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Hyun-Seung Kang, Youn-Joo Moon, Young-Yim Kim, Woong-Yang Park, Ae Kyung Park, Kyu-Chang Wang, Jeong Eun Kim, Ji Hoon Phi, Ji Yeoun Lee and Seung-Ki Kim

Object

Moyamoya disease (MMD) is a cerebrovascular occlusive disease affecting bilateral internal carotid termini. Smooth-muscle cells are one of the major cell types involved in this disease process. The characteristics of circulating smooth-muscle progenitor cells (SPCs) in MMD are poorly understood. The authors purified SPCs from the peripheral blood of patients with MMD and sought to identify differentially expressed genes (DEGs) in SPCs from these patients.

Methods

The authors cultured and isolated SPCs from the peripheral blood of patients with MMD (n = 25) and healthy control volunteers (n = 22). After confirmation of the cellular phenotype, RNA was extracted from the cells and DEGs were identified using a commercially available gene chip. Real-time quantitative reverse transcription polymerase chain reaction was performed to confirm the putative pathogenetic DEGs.

Results

The SPC-type outgrowth cells in patients with MMD invariably showed a hill-and-valley appearance under microscopic examination, and demonstrated high α–smooth muscle actin, myosin heavy chain, and calponin expression (96.5% ± 2.1%, 42.8% ± 18.6%, and 87.1% ± 8.2%, respectively), and minimal CD31 expression (less than 1%) on fluorescence-activated cell sorter analysis. The SPCs in the MMD group tended to make more irregularly arranged and thickened tubules on the tube formation assay. In the SPCs from patients with MMD, 286 genes (124 upregulated and 162 downregulated) were differentially expressed; they were related to cell adhesion, cell migration, immune response, and vascular development.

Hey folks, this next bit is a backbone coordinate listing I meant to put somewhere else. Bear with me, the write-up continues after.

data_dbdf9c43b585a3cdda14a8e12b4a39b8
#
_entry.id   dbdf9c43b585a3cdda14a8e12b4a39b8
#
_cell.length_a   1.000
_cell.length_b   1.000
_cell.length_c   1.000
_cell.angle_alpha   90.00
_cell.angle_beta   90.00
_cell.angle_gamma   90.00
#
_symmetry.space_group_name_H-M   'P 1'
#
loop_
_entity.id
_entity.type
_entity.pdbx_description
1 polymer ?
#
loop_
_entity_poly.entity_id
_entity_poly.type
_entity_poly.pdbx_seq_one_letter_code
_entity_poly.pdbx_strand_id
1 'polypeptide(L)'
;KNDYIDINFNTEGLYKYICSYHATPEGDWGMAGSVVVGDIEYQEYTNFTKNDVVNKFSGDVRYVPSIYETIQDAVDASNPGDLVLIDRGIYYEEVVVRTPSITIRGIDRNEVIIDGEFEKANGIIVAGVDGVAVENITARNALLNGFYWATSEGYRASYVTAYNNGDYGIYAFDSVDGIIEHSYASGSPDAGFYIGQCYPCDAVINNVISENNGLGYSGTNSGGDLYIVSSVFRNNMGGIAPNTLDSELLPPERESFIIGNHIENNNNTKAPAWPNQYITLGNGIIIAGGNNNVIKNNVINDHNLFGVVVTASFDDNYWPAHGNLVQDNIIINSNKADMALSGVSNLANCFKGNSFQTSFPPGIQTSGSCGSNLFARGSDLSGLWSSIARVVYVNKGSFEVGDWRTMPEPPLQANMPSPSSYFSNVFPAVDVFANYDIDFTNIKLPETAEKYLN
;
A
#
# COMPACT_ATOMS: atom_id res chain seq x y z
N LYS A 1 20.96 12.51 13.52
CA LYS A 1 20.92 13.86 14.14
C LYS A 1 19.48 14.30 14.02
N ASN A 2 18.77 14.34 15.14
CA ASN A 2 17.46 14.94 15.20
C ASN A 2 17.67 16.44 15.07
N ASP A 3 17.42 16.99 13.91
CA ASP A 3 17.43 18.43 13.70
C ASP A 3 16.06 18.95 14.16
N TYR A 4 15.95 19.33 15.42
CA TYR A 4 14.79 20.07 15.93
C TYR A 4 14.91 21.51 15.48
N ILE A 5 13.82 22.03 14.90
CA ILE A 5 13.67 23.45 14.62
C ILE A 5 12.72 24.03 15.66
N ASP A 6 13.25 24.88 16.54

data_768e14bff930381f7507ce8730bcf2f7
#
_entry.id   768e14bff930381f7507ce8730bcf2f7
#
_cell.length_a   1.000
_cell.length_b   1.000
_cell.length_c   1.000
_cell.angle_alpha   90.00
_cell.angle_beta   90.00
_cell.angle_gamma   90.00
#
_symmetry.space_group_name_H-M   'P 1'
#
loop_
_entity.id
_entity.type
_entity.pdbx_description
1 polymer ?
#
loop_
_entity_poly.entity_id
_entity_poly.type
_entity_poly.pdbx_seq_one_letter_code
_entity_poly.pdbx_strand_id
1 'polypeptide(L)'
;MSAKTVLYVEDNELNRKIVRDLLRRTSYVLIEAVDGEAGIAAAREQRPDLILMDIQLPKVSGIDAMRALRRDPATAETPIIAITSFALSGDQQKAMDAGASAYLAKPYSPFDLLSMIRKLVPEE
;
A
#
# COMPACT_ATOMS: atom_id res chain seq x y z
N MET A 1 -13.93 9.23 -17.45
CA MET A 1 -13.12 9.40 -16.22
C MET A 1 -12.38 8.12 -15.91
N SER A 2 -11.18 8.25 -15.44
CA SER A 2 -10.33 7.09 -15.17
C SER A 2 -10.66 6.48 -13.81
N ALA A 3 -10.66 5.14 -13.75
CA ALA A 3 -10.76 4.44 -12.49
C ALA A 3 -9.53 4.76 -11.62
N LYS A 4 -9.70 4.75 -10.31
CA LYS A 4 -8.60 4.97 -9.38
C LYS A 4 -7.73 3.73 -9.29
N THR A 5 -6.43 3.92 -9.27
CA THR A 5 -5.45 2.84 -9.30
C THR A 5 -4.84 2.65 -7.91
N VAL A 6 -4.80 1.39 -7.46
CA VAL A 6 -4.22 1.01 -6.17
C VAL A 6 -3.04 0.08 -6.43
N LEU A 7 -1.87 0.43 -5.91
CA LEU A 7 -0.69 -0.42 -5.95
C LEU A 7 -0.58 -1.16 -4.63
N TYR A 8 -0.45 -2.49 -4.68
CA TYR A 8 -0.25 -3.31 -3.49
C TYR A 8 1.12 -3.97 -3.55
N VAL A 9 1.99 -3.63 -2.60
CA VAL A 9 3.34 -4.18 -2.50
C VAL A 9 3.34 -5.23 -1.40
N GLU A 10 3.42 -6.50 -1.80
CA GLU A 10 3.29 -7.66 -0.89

Conclusions

With adequate culture conditions, SPCs could be established from the peripheral blood of patients with MMD. These cells showed specific DEGs compared with healthy control volunteers. This study provides a novel experimental cell model for further research of MMD.

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Dong-Hun Kang, Woong Yoon, Seul Kee Kim, Byung Hyun Baek, Yun Young Lee, Yong-Won Kim, Yong-Sun Kim, Yang-Ha Hwang, Joon-Tae Kim and Man Seok Park

OBJECTIVE

The optimal treatment strategy for patients with emergent large vessel occlusion (ELVO) due to underlying severe intracranial atherosclerotic stenosis (ICAS) is unclear. The purpose of this study was to compare treatment outcomes from intracranial angioplasty with or without stenting and intraarterial infusion of a glycoprotein IIb/IIIa inhibitor in patients with ELVO due to severe ICAS, and to investigate predictors of outcome after endovascular therapy in such patients.

METHODS

A total of 140 consecutive patients with ELVO attributable to severe ICAS underwent endovascular therapy at two stroke centers (A and B). Intracranial angioplasty/stenting was primarily performed at center A and intraarterial infusion of glycoprotein IIb/IIIa inhibitor (tirofiban) at center B. Data from both centers were prospectively collected into a database and retrospectively analyzed.

RESULTS